Bunionectomy
106 mg (8 mL)
Hemorrhoidectomy
266 mg (20 mL)
Total Shoulder Arthroplasty
133 mg (10 mL)
(N=26) (N=25) (N=12)
Cmax (ng/mL) 166 (92.7) 867 (353) 207 (137)
Tmax (h) 2 (0.5-24) 0.5 (0.25-36) 48 (3-74)
AUC(0-t) (h×ng/mL) 5864 (2038) 16,867 (7868) 11484 (8615)
AUC(inf) (h×ng/mL) 7105 (2283) 18,289 (7569) 11590 (8603)
t½ (h) 34 (17) 24 (39) 11 (5)

Distribution

After bupivacaine has been released from Exparel and is absorbed systemically, bupivacaine distribution is expected to be the same as for any bupivacaine HCl solution formulation.

Local anesthetics including bupivacaine are distributed to some extent to all body tissues, with high concentrations found in highly perfused organs such as the liver, lungs, heart, and brain.

Local anesthetics including bupivacaine appear to cross the placenta by passive diffusion. The rate and degree of diffusion is governed by (1) the degree of plasma protein binding, (2) the degree of ionization, and (3) the degree of lipid solubility. Fetal/maternal ratios of local anesthetics appear to be inversely related to the degree of plasma protein binding, because only the free, unbound drug is available for placental transfer. Bupivacaine with a high protein binding capacity (95%) has a low fetal/maternal ratio (0.2 to 0.4). The extent of placental transfer is also determined by the degree of ionization and lipid solubility of the drug. Lipid soluble, non-ionized drugs such as bupivacaine readily enter the fetal blood from the maternal circulation.

Elimination

Metabolism

Amide-type local anesthetics, such as bupivacaine, are metabolized primarily in the liver via conjugation with glucuronic acid. Pipecoloxylidide (PPX) is the major metabolite of bupivacaine; approximately 5% of bupivacaine is converted to PPX. Elimination of drug depends largely upon the availability of plasma protein binding sites in the circulation to carry it to the liver where it is metabolized.

Various pharmacokinetic parameters of the local anesthetics can be significantly altered by the presence of hepatic disease. Patients with hepatic disease, especially those with severe hepatic disease, may be more susceptible to the potential toxicities of the amide-type local anesthetics.

Excretion

After bupivacaine has been released from Exparel and is absorbed systemically, bupivacaine excretion is expected to be the same as for other bupivacaine formulations.

The kidney is the main excretory organ for most local anesthetics and their metabolites. Only 6% of bupivacaine is excreted unchanged in the urine.

Urinary excretion is affected by urinary perfusion and factors affecting urinary pH. Acidifying the urine hastens the renal elimination of local anesthetics. Various pharmacokinetic parameters of the local anesthetics can be significantly altered by the presence of renal disease, factors affecting urinary pH, and renal blood flow.

Specific Populations

Hepatic Impairment

Because amide-type local anesthetics, such as bupivacaine, are metabolized by the liver, the effects of decreased hepatic function on bupivacaine pharmacokinetics following administration of Exparel were studied in patients with moderate hepatic impairment. Consistent with the hepatic clearance of bupivacaine, mean plasma concentrations were higher in patients with moderate hepatic impairment than in the healthy control volunteers with approximately 1.5- and 1.6-fold increases in the mean values for Cmax and the area under the curve (AUC), respectively. [See Warnings and Precautions (5.1) and Use in Specific Populations (8.6)].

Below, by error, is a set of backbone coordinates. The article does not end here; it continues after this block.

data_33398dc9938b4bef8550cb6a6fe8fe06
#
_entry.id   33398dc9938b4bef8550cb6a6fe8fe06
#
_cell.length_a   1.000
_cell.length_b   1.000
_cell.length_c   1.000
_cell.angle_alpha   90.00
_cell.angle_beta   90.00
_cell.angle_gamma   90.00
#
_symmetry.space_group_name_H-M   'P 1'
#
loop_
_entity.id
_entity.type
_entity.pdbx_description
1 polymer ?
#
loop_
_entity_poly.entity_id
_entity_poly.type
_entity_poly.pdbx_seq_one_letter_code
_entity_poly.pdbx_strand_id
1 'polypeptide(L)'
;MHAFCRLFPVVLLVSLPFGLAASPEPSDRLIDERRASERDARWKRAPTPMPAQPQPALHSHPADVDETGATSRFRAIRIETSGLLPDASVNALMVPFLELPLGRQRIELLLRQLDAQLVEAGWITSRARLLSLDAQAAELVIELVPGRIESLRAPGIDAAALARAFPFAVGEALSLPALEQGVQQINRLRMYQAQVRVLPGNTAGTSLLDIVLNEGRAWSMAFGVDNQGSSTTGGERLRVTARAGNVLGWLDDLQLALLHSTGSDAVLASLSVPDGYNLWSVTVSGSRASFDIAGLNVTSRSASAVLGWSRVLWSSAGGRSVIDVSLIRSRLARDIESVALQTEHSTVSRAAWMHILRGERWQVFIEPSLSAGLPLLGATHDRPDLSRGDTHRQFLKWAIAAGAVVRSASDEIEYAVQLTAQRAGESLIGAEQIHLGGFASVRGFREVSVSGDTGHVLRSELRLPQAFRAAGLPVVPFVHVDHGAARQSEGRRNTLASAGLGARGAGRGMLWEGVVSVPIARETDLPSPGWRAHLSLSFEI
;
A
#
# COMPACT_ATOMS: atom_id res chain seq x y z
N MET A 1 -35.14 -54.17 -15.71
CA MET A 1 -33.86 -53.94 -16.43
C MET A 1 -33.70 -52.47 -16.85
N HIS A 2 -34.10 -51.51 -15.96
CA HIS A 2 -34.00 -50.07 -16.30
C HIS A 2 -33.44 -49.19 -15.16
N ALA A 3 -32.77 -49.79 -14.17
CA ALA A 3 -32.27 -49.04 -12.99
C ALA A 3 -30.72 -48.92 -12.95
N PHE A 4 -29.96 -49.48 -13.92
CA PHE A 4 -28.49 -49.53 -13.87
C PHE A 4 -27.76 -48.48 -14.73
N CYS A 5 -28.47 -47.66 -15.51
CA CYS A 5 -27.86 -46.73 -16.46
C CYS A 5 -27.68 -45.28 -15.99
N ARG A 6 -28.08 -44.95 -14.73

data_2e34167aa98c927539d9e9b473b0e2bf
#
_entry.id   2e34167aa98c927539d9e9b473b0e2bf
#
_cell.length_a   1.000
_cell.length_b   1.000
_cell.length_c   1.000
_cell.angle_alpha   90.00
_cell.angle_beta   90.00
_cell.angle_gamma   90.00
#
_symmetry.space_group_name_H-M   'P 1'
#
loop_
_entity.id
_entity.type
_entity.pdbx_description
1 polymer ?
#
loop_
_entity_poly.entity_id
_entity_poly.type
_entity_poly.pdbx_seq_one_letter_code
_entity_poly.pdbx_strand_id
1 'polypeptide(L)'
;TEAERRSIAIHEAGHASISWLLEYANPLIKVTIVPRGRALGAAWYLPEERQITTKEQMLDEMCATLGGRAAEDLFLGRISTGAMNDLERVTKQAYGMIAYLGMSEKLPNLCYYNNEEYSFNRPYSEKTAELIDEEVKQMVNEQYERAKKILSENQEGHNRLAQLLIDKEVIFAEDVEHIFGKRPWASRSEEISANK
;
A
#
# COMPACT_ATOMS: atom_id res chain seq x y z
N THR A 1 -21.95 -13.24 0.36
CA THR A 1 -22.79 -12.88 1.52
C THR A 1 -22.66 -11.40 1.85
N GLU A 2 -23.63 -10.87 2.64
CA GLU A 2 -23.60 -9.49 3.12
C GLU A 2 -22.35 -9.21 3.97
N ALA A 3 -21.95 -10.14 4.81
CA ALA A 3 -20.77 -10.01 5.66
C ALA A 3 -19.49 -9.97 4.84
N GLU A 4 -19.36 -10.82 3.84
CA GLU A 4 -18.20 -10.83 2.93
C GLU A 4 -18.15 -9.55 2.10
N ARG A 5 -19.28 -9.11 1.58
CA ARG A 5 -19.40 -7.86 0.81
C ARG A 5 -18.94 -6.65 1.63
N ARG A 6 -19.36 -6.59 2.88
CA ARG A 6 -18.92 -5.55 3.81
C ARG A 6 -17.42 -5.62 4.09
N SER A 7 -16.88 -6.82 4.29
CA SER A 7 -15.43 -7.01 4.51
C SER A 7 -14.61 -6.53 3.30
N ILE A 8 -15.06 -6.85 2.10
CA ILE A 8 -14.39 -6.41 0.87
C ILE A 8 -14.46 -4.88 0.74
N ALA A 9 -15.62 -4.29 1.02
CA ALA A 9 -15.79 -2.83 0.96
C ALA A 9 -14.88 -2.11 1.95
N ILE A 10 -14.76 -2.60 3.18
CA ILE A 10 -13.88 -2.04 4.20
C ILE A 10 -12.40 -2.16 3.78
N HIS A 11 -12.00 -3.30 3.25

13. NONCLINICAL TOXICOLOGY

Carcinogenesis, Mutagenesis, Impairment of Fertility

Carcinogenesis

Long-term studies in animals to evaluate the carcinogenic potential of bupivacaine have not been conducted.

Mutagenesis

The mutagenic potential of bupivacaine has not been determined.

Impairment of Fertility

The effect of bupivacaine on fertility has not been determined.

14. CLINICAL STUDIES

Studies Confirming Efficacy

The efficacy of Exparel compared to placebo was demonstrated in three multicenter, randomized, double-blinded clinical studies. For local analgesia via infiltration, one study evaluated the treatment in patients undergoing bunionectomy; the other study evaluated the treatment in patients undergoing hemorrhoidectomy. For regional analgesia, one study evaluated the use of Exparel as a brachial plexus nerve block via interscalene or supraclavicular approach in patients undergoing total shoulder arthroplasty (TSA) or rotator cuff repair (RCR), however, only two subjects had nerve blocks via the supraclavicular approach. Three additional studies did not provide sufficient efficacy and/or safety data to support a nerve block indication: two studies evaluated the use of Exparel via femoral block in patients undergoing total knee arthroplasty (TKA), and one study evaluated the use of Exparel via intercostal nerve block for patients undergoing posterolateral thoracotomy.

Study 1: Infiltration for Bunionectomy

A multicenter, randomized, double-blind, placebo-controlled, parallel-group clinical trial (NCT00890682) evaluated the safety and efficacy of 106 mg (8 mL) Exparel in 193 patients undergoing bunionectomy. The mean age was 43 years (range 18 to 72).